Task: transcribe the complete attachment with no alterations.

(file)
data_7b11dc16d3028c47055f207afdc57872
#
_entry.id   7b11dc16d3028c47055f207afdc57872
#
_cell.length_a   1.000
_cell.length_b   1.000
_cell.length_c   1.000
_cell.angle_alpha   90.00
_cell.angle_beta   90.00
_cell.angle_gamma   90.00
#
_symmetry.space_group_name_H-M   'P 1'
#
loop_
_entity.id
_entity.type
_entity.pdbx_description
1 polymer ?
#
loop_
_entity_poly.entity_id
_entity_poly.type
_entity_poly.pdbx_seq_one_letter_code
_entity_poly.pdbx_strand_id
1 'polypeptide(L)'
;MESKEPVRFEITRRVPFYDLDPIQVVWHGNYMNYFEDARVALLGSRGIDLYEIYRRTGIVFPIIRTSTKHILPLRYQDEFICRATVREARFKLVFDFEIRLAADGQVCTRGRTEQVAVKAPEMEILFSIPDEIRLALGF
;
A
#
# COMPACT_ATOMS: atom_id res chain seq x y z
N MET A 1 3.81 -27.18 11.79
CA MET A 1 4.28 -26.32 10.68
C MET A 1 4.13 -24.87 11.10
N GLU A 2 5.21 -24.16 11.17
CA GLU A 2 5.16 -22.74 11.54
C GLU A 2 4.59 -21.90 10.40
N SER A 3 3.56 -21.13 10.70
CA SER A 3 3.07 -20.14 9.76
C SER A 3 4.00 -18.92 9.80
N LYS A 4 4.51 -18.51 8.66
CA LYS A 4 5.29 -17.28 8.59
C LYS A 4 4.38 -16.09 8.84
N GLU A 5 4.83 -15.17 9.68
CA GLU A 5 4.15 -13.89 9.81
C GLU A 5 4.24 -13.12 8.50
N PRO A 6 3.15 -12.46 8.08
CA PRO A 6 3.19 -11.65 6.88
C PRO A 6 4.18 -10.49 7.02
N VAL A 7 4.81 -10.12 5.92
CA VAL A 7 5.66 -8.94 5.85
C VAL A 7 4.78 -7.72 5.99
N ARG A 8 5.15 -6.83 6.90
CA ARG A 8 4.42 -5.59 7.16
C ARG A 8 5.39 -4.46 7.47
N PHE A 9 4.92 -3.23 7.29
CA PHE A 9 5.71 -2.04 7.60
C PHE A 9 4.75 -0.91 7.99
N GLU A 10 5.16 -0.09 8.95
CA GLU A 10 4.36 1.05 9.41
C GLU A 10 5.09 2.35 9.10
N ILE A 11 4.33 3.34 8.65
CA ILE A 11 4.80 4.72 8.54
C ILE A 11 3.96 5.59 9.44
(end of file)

data_7b11dc16d3028c47055f207afdc57872
#
_entry.id   7b11dc16d3028c47055f207afdc57872
#
_cell.length_a   1.000
_cell.length_b   1.000
_cell.length_c   1.000
_cell.angle_alpha   90.00
_cell.angle_beta   90.00
_cell.angle_gamma   90.00
#
_symmetry.space_group_name_H-M   'P 1'
#
loop_
_entity.id
_entity.type
_entity.pdbx_description
1 polymer ?
#
loop_
_entity_poly.entity_id
_entity_poly.type
_entity_poly.pdbx_seq_one_letter_code
_entity_poly.pdbx_strand_id
1 'polypeptide(L)'
;MESKEPVRFEITRRVPFYDLDPIQVVWHGNYMNYFEDARVALLGSRGIDLYEIYRRTGIVFPIIRTSTKHILPLRYQDEFICRATVREARFKLVFDFEIRLAADGQVCTRGRTEQVAVKAPEMEILFSIPDEIRLALGF
;
A
#
# COMPACT_ATOMS: atom_id res chain seq x y z
N MET A 1 3.81 -27.18 11.79
CA MET A 1 4.28 -26.32 10.68
C MET A 1 4.13 -24.87 11.10
N GLU A 2 5.21 -24.16 11.17
CA GLU A 2 5.16 -22.74 11.54
C GLU A 2 4.59 -21.90 10.40
N SER A 3 3.56 -21.13 10.70
CA SER A 3 3.07 -20.14 9.76
C SER A 3 4.00 -18.92 9.80
N LYS A 4 4.51 -18.51 8.66
CA LYS A 4 5.29 -17.28 8.59
C LYS A 4 4.38 -16.09 8.84
N GLU A 5 4.83 -15.17 9.68
CA GLU A 5 4.15 -13.89 9.81
C GLU A 5 4.24 -13.12 8.50
N PRO A 6 3.15 -12.46 8.08
CA PRO A 6 3.19 -11.65 6.88
C PRO A 6 4.18 -10.49 7.02
N VAL A 7 4.81 -10.12 5.92
CA VAL A 7 5.66 -8.94 5.85
C VAL A 7 4.78 -7.72 5.99
N ARG A 8 5.15 -6.83 6.90
CA ARG A 8 4.42 -5.59 7.16
C ARG A 8 5.39 -4.46 7.47
N PHE A 9 4.92 -3.23 7.29
CA PHE A 9 5.71 -2.04 7.60
C PHE A 9 4.75 -0.91 7.99
N GLU A 10 5.16 -0.09 8.95
CA GLU A 10 4.36 1.05 9.41
C GLU A 10 5.09 2.35 9.10
N ILE A 11 4.33 3.34 8.65
CA ILE A 11 4.80 4.72 8.54
C ILE A 11 3.96 5.59 9.44